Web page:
Classroom of the Elite – 07

As soon as it was clear this was not only a pool episode, but an underlying operation by the guys to peep on the girls in their changing room (immediately), I sat back and settled in for what I imagined would be a pleasant but lightweight episode, “7” stamp in my hand, ready to strike.

But hidden among all the usual pool episode fanservice cliches and peeping scheme antics, this episode turned out to be something I didn’t know it was until the end, and felt silly for not realizing it. At the same time, it ever-so-gently nudged a character towards a slightly more normal human high school life.

If this episode were a sandwich, the insides would be pretty monotonous, while the bread, particularly the bottom slice, would be where the true action is. Yet the middle part—let’s call it egg salad for the purposes of this metaphor—was nevertheless crucial in setting up the twist at the end.

Clues are everywhere as to what kind of phone conversation went on between Horikita and Ayanokouji that led to her joining him, the three bad apples (including Sudo), Ichinose, Kushida, and Sakura at a lovely Summer day at the pool, rather than her usual day composed solely of study, eating, and sleeping.

‘Leisure” and “friends” are a waste of time and energy for Horikita, so what is she doing here? Nah. Merely humoring Ayano and the others? Worried he and Kushida (or Sakura, or Ichinose) will get too close if she’s not there? Nope.

Once the ridiculously overwrought and over-dramatic peeping scheme is in dire jeopardy, and Ayano asks Horikita to climb the highest diving board and deliver a stirring speech that gets the nod from her Class D colleagues but rankles the other classes, it should be clear she’s not in on the peeping scheme either…and neither is Ayanokouji.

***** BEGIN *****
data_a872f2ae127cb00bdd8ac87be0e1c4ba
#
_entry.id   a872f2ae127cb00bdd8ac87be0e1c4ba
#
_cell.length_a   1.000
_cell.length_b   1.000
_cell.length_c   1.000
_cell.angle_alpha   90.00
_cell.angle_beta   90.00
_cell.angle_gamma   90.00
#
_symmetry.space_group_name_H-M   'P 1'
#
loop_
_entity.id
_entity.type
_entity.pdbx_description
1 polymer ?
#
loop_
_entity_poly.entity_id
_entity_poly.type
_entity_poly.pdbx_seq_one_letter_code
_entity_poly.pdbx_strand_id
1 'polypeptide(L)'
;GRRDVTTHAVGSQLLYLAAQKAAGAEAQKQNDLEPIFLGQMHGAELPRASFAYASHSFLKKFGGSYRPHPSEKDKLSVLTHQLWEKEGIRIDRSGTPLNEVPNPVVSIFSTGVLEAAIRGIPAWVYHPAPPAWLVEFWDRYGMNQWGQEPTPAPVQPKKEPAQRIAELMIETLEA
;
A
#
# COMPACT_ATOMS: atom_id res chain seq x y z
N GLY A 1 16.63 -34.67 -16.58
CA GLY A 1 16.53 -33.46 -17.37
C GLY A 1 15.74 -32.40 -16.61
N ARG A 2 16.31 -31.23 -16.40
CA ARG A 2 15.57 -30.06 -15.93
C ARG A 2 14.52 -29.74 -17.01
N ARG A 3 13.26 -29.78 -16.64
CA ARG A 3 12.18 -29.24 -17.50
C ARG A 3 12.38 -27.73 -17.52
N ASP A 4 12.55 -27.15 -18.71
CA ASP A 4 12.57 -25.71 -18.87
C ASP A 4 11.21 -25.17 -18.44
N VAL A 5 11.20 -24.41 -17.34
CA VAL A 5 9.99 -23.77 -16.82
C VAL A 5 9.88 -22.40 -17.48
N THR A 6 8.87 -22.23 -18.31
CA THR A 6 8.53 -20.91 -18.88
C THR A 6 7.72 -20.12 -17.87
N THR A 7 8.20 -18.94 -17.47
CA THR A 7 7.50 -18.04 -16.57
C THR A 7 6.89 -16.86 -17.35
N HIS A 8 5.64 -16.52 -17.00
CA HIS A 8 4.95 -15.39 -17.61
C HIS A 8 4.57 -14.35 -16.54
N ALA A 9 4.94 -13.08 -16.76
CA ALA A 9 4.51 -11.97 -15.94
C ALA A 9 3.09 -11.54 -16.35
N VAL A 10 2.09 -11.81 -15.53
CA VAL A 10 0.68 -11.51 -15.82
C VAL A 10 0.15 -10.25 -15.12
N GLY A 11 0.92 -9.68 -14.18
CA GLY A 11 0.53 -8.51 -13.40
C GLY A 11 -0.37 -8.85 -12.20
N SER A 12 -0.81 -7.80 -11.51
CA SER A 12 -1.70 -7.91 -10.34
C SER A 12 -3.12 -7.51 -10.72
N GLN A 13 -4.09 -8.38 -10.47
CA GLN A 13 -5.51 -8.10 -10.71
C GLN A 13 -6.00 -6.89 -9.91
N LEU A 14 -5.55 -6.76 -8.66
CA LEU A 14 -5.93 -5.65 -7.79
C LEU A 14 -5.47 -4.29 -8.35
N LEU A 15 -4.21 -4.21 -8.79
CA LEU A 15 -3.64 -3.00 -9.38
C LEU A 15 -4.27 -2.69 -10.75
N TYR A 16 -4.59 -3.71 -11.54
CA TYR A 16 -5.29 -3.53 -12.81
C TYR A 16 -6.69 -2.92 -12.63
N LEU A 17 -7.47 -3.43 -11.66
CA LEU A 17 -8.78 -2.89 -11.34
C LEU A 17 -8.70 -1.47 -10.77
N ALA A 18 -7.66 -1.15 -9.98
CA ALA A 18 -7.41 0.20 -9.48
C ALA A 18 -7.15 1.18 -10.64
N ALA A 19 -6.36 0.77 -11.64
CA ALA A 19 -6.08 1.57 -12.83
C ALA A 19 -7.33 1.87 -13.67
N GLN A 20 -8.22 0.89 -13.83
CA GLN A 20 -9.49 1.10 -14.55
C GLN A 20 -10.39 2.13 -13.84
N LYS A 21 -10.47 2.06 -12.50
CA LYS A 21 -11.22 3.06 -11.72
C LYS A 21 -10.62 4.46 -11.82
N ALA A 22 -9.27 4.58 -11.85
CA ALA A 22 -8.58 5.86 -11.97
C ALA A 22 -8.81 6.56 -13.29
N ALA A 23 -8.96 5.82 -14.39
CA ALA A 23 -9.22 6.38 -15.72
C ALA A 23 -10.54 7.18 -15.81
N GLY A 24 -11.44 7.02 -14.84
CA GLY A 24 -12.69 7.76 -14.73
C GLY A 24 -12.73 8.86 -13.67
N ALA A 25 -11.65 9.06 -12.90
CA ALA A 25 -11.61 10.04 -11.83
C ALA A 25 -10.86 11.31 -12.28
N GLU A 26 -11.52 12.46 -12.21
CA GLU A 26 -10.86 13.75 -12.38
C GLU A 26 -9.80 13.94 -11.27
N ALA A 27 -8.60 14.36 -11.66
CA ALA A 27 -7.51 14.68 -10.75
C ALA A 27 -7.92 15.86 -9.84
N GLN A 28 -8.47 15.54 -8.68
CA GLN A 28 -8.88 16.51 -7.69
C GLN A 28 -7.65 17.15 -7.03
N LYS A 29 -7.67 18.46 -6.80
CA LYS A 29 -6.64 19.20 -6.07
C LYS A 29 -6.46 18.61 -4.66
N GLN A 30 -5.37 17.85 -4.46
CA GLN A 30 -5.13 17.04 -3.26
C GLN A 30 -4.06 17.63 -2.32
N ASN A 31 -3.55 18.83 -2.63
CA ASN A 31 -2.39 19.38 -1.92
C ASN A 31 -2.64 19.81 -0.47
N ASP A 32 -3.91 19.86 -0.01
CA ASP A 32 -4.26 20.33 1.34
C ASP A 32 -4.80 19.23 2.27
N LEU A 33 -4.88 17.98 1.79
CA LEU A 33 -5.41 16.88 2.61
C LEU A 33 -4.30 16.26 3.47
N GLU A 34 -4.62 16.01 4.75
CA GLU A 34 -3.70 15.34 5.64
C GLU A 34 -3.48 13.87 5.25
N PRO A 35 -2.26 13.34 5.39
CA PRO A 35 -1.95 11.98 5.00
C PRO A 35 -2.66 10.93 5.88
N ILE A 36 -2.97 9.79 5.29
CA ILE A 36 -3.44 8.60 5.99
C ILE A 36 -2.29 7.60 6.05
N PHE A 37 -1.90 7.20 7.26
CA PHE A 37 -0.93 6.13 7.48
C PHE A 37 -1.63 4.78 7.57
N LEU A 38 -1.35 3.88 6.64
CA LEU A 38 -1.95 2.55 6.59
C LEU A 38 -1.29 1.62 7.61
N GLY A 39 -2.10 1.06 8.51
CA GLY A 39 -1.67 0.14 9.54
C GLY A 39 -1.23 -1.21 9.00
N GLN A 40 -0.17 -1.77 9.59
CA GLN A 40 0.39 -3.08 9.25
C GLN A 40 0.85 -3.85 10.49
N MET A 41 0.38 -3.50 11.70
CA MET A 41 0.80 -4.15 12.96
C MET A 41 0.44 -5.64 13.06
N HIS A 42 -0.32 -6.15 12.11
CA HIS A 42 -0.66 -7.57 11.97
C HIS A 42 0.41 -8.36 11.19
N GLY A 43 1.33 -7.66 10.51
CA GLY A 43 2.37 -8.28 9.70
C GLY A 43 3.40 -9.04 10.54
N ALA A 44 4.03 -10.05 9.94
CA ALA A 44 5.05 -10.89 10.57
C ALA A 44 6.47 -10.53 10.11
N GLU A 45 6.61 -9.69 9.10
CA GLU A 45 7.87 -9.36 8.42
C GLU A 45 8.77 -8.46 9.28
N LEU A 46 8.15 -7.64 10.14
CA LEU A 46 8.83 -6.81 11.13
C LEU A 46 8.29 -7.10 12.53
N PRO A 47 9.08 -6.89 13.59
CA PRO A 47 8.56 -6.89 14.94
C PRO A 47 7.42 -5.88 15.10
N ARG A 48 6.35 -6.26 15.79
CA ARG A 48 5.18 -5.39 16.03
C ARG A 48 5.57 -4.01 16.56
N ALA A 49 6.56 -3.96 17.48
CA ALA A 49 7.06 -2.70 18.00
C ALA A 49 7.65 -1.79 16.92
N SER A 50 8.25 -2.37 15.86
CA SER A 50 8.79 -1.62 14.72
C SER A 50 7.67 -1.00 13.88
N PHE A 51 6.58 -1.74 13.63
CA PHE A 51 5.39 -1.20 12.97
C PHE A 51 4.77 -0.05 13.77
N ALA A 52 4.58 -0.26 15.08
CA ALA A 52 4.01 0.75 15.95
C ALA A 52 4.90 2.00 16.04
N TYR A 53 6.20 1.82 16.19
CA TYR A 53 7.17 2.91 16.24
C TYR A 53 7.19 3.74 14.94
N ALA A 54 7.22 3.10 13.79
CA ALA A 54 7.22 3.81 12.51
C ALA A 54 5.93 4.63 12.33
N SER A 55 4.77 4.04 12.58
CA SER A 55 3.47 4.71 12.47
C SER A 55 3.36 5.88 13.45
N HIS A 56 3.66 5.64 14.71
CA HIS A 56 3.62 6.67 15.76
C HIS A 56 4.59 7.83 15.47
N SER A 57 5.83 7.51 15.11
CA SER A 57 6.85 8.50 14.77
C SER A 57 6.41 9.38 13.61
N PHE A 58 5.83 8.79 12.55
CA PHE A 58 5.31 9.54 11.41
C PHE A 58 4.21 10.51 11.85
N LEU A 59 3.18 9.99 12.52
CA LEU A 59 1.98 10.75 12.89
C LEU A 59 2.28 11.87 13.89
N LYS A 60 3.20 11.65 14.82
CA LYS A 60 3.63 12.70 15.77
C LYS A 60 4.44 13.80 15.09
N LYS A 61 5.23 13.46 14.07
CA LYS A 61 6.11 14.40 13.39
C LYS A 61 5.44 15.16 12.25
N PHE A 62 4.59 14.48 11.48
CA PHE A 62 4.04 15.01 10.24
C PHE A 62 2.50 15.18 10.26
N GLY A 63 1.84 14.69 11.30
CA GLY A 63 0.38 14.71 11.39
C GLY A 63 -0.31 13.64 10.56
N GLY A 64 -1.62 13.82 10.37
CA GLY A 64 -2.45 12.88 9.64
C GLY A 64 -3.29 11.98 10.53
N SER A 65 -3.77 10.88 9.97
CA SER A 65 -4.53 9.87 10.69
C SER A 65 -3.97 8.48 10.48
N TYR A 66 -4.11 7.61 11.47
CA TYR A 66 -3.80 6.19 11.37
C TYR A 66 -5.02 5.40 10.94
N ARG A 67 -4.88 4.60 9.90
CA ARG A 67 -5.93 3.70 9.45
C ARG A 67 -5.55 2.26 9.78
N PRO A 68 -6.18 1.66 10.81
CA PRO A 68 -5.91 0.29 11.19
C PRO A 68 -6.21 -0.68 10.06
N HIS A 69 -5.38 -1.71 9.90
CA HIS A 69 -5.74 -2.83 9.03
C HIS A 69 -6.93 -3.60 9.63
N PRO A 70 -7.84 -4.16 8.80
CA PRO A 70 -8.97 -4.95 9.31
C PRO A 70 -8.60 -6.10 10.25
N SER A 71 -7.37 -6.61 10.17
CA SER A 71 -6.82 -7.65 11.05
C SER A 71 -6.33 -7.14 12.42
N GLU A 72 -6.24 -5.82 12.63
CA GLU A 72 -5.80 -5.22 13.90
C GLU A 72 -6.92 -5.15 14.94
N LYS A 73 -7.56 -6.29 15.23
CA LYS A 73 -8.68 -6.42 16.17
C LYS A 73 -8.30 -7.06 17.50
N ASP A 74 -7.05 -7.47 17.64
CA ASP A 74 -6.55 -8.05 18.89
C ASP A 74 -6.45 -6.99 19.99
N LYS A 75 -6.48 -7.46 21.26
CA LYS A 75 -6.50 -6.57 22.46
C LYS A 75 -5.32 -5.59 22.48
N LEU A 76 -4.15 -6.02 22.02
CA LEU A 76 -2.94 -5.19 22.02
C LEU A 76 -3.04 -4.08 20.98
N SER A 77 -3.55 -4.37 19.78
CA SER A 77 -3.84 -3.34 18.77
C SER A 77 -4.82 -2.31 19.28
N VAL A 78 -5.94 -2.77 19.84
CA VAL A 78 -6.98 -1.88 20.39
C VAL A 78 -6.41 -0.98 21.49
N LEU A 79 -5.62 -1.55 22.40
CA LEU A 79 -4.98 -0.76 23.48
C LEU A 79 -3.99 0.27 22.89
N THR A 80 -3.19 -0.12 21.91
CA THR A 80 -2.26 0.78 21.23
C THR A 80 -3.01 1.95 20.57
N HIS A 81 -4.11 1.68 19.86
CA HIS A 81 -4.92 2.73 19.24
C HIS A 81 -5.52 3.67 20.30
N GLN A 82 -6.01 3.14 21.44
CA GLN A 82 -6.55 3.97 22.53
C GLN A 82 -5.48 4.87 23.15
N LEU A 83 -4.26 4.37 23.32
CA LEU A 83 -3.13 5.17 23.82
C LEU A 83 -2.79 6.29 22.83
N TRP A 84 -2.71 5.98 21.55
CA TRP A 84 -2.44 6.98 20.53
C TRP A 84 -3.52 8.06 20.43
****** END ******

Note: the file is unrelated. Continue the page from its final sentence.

Rather, Ayano, AKA Argos-4, served as a double agent, knowing the other guys would go through with the scheme even if he protested or failed to participate; better to let them think he’s on their side and let them fail all on their own. But the consequences of failure would spread to all of Class D, so Ayano appealed to Horikita’s pride and desire to reach Class A, and help him neutralize one more obstacle to that goal.

She does, swiping all of the SD cards from the cameras set up in the changing room, and thus while the guys’ scheme failed, Ayano’s succeeds. Getting to see Horikita in a bikini, and having her hang out with people who would be her friends if she just let them, is pretty much just a bonus for Ayano. He dunks Horikita, but when reaching out to pull her out, she pulls him in with her…as “payback” (Sakura also tries and fails—quite hilariously—to join in the fun).

Back home and in her usual routine, Horikita gets a text from Ayano: a photo of him and her with the others at the pool; a memory of a fun time. Horikita collapses on the bed, maintaining that being alone is “easier”, but does she truly want everything to be easy? Doesn’t a challenge make one’s results more satisfying?